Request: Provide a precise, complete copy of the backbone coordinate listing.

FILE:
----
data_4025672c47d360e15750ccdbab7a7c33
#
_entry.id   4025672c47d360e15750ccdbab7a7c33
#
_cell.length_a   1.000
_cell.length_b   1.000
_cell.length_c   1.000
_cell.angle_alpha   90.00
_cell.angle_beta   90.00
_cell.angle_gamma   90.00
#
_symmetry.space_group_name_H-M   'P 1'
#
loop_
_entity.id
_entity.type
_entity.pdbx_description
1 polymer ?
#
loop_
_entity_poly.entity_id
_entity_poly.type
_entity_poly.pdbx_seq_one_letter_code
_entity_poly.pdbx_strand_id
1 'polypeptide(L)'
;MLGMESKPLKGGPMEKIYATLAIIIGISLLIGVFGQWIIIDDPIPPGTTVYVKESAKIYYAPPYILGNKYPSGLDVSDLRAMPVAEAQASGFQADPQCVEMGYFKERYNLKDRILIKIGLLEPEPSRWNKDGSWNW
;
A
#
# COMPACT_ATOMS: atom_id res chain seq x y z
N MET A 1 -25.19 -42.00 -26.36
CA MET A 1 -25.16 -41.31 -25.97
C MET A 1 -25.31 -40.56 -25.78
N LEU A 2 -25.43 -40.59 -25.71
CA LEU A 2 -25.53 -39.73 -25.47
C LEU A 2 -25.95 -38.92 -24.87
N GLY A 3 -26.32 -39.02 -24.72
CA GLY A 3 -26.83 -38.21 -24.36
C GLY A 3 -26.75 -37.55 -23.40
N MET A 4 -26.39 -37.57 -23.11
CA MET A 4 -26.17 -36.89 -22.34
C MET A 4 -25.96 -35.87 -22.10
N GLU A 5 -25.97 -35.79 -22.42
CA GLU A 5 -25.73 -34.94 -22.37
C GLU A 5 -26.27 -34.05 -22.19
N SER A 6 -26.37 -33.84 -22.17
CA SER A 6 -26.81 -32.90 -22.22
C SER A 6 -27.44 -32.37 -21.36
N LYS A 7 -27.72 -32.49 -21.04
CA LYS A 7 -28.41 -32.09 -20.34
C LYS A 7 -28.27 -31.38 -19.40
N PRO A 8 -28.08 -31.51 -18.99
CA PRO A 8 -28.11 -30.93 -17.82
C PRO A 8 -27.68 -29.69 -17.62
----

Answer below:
data_4025672c47d360e15750ccdbab7a7c33
#
_entry.id   4025672c47d360e15750ccdbab7a7c33
#
_cell.length_a   1.000
_cell.length_b   1.000
_cell.length_c   1.000
_cell.angle_alpha   90.00
_cell.angle_beta   90.00
_cell.angle_gamma   90.00
#
_symmetry.space_group_name_H-M   'P 1'
#
loop_
_entity.id
_entity.type
_entity.pdbx_description
1 polymer ?
#
loop_
_entity_poly.entity_id
_entity_poly.type
_entity_poly.pdbx_seq_one_letter_code
_entity_poly.pdbx_strand_id
1 'polypeptide(L)'
;MLGMESKPLKGGPMEKIYATLAIIIGISLLIGVFGQWIIIDDPIPPGTTVYVKESAKIYYAPPYILGNKYPSGLDVSDLRAMPVAEAQASGFQADPQCVEMGYFKERYNLKDRILIKIGLLEPEPSRWNKDGSWNW
;
A
#
# COMPACT_ATOMS: atom_id res chain seq x y z
N MET A 1 -25.19 -42.00 -26.36
CA MET A 1 -25.16 -41.31 -25.97
C MET A 1 -25.31 -40.56 -25.78
N LEU A 2 -25.43 -40.59 -25.71
CA LEU A 2 -25.53 -39.73 -25.47
C LEU A 2 -25.95 -38.92 -24.87
N GLY A 3 -26.32 -39.02 -24.72
CA GLY A 3 -26.83 -38.21 -24.36
C GLY A 3 -26.75 -37.55 -23.40
N MET A 4 -26.39 -37.57 -23.11
CA MET A 4 -26.17 -36.89 -22.34
C MET A 4 -25.96 -35.87 -22.10
N GLU A 5 -25.97 -35.79 -22.42
CA GLU A 5 -25.73 -34.94 -22.37
C GLU A 5 -26.27 -34.05 -22.19
N SER A 6 -26.37 -33.84 -22.17
CA SER A 6 -26.81 -32.90 -22.22
C SER A 6 -27.44 -32.37 -21.36
N LYS A 7 -27.72 -32.49 -21.04
CA LYS A 7 -28.41 -32.09 -20.34
C LYS A 7 -28.27 -31.38 -19.40
N PRO A 8 -28.08 -31.51 -18.99
CA PRO A 8 -28.11 -30.93 -17.82
C PRO A 8 -27.68 -29.69 -17.62